Physicians face extraordinary professional and personal demands, and as a result suffer from burnout more than most. Statistically, 1 in 3 physicians is experiencing burnout at any given time, which creates collateral damage beyond the physicians themselves.
The three warning signs of burnout are: 1) Chronic physical/emotional exhaustion; 2) Cynicism; and 3) Increased sense of meaninglessness in your work. Physicians experience these symptoms in different stages, and can even experience them in a repetitive loop. Pay careful attention to them because their consequences can be severe. Studies show that physician burnout can cause:
lower patient satisfaction and care quality
higher medical error rates and malpractice risk
higher physician and staff turnover
increased alcohol and drug abuse
Burnout takes a toll in your personal life, leading to fractured relationships with friends, struggling marriages, and fewer positive interactions with children or grandchildren. Family life often takes a big hit when a doctor is burned out because it is one area of life not connected to income, and therefore seems the most expendable. Pressure to be more present with family only compounds burnout symptoms.
HOW DO I KNOW IF I'M BURNED OUT?
It is easy to assume burnout symptoms are just common stress faced by all doctors. "It's part of the job," you tell yourself. The difference between stress and burnout, though, is in ones ability to recover. After adequate rest and time with friends and family, you should be ready to return to work rejuvenated and expectant. This is a normal pattern for physicians. However, when you find yourself still drained after time away, it could be a symptom of burnout. You ought to seek help before it spirals out of control.
YOU CANNOT GIVE WHAT YOU DO NOT HAVE
Competitive pressure to perform is what makes good doctors. Nobody wants to be the doctor who almost flunked medical school. Every resident wants to be exceptional. Competitive performance is beneficial when held in healthy balance, but can quickly lead to burnout if you fail to guard against it. In a performance-driven field in which you are asked to give and give and give, it is critical to keep in mind that you cannot give what you do not have.
Most physicians believe the cure for burnout is to work harder. But the opposite is actually true. If you experience burnout, the answer is to STOP! There will be more on how to avoid burnout in a future post. For now, if you are burned out, find a productive way to rest and reduce your work load.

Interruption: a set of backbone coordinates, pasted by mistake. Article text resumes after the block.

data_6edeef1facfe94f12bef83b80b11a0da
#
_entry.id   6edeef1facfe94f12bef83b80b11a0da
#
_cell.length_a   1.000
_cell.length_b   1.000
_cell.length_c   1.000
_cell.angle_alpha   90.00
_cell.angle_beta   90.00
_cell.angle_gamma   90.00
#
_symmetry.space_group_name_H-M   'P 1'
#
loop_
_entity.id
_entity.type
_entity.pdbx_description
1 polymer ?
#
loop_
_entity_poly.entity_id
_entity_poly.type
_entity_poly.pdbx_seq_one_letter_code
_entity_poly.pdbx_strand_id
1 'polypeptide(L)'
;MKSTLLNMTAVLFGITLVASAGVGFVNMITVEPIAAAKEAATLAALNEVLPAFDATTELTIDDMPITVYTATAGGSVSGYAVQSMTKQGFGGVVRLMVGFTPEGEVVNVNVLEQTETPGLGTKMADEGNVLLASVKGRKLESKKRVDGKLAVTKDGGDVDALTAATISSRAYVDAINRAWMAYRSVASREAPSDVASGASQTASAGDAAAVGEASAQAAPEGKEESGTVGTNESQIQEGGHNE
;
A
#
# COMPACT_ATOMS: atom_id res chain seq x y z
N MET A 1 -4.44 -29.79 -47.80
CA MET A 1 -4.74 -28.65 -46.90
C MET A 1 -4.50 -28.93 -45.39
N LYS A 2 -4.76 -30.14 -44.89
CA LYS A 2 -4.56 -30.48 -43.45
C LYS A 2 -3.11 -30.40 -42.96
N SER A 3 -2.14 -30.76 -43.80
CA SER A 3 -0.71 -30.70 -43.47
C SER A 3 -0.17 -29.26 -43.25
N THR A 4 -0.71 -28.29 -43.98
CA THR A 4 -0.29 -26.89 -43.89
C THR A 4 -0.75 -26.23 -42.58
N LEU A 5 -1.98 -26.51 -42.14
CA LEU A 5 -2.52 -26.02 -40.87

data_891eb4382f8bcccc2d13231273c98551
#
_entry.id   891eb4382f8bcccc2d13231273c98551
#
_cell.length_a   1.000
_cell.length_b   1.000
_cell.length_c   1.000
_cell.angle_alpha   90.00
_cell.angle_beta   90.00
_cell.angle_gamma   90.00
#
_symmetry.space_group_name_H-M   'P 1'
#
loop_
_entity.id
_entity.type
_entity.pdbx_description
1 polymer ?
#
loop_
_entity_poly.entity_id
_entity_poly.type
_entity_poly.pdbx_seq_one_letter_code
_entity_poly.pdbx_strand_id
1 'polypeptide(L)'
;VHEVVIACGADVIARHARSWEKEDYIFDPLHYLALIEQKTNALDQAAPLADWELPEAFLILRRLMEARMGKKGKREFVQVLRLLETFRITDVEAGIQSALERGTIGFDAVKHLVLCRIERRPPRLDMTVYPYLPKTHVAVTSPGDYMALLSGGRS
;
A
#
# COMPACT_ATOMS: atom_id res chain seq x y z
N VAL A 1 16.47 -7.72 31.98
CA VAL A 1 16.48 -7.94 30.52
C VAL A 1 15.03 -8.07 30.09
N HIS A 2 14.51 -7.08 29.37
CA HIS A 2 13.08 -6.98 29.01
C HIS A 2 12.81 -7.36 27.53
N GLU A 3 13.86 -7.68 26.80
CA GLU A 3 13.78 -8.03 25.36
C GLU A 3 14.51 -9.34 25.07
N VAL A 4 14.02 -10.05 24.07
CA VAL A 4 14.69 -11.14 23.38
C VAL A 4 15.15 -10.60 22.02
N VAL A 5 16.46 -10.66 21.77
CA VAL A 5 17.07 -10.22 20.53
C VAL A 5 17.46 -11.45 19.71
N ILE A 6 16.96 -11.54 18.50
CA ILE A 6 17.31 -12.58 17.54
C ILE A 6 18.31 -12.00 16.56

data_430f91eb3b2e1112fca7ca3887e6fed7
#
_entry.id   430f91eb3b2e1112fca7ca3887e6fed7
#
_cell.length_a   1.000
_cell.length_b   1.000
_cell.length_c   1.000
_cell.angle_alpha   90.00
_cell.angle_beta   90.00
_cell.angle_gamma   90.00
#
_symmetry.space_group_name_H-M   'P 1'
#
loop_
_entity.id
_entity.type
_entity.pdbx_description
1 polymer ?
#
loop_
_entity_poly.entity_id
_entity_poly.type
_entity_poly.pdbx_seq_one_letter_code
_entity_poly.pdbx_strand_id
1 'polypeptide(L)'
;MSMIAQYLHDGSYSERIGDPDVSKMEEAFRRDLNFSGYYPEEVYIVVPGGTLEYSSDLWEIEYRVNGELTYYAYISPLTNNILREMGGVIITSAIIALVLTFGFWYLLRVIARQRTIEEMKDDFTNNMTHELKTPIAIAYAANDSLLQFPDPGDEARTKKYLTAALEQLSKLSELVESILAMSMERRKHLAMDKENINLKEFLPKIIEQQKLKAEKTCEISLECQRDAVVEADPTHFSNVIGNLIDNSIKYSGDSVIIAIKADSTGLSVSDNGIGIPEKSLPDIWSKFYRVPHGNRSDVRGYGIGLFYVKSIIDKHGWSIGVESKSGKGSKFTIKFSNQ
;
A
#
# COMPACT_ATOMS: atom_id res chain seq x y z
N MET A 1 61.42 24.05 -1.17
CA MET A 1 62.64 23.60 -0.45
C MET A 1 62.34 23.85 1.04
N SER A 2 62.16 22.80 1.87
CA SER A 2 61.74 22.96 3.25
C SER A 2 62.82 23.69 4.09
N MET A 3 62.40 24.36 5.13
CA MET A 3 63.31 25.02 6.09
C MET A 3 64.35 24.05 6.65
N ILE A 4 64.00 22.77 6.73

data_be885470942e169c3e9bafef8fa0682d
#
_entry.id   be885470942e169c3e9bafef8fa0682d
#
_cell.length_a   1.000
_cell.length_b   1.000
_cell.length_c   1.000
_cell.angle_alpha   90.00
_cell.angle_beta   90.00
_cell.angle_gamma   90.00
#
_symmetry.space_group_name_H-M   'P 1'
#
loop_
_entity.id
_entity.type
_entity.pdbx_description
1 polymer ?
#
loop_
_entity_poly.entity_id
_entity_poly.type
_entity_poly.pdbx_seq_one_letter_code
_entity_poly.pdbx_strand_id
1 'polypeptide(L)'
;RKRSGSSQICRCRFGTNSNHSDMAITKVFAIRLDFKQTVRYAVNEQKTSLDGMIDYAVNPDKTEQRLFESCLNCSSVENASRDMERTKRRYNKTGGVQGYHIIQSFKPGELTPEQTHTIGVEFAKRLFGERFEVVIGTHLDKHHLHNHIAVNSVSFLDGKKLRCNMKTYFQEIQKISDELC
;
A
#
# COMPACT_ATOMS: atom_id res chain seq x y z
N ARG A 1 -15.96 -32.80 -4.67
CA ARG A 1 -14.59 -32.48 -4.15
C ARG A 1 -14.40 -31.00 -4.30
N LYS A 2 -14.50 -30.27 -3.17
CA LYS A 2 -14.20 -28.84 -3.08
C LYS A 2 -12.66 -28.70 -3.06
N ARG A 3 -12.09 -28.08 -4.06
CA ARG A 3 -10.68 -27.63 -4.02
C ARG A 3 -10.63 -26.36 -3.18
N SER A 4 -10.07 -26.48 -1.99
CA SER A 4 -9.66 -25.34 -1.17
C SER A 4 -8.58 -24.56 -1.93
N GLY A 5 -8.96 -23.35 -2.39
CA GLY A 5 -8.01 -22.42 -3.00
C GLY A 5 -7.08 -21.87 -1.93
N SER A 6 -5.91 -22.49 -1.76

WHAT CAUSES BURNOUT?
Burnout is not an instant consequence but rather a gradual build. Let's scale back our perspective and see where burnout starts so that it can be avoided.
1. YOUR TRAINING:
You are hardwired to produce in ways that inevitably lead to burnout - if you're not careful. Dr. Dike Drummond, creator of TheHappyMD.com, suggests that most causes of burnout are products of your medical training. In many ways you have been trained to be:
A lone ranger
In other words, you must never stop working to save the entire planet in every conceivable way all by yourself. That may seem hyperbolic, but it's not uncommon for physicians to feel this pressure coupled with isolation.
2. MORE ENERGY WITHDRAWALS THAN DEPOSITS
Think of each part of your day as either a deposit or a withdrawal from your Energy Resource Bank. As a physician, you're sure to require more withdrawals than most people. That means you must be intentional about making deposits. As with a checking account, too many withdrawals eventually leads to a negative balance, preventing you from performing even the most routine tasks. In our next post, we'll offer some tips for keeping your energy reserves fully stocked.
3. CHOOSING WHAT'S GOOD OVER WHAT'S BEST
As a physician, you have a unique gift to share with the world. You're a healer in a world full of sickness and disease. You should always be ready to share that gift with others and to use your passion for medicine to the benefit of the community in which you live.
But...use discernment. Just because something is good, it might not warrant your time and energy. It's okay to tell people 'no,' especially when you recognize that there is little left in your tank. Give yourself to worthy causes, but do so within your mental, physical, and emotional limits.
The Jewish people practice Sabbath. One day each week they do no work. The reasons for this practice are vast and rich, but ultimately it comes down to knowing your worth. The Jewish people were set free from slavery in Egypt where their worth was measured by the quantity of bricks they produced. They worked 7 days a week to crank out more bricks for the Egyptian empire. They felt the weight of the world on their backs, believing that if they quit working everything would collapse and life as they knew it would end.
So when they were no longer slaves, they took one day off every week. It was to remind them that they were not slaves to their work, but also that the world kept spinning without their bricks. Sometimes we need that reminder: what we do is valuable, and the world still turns without us.
Maybe it's time you found a way to practice Sabbath: regular intervals of rest to remind yourself of your worth, and keep burnout at a safe distance.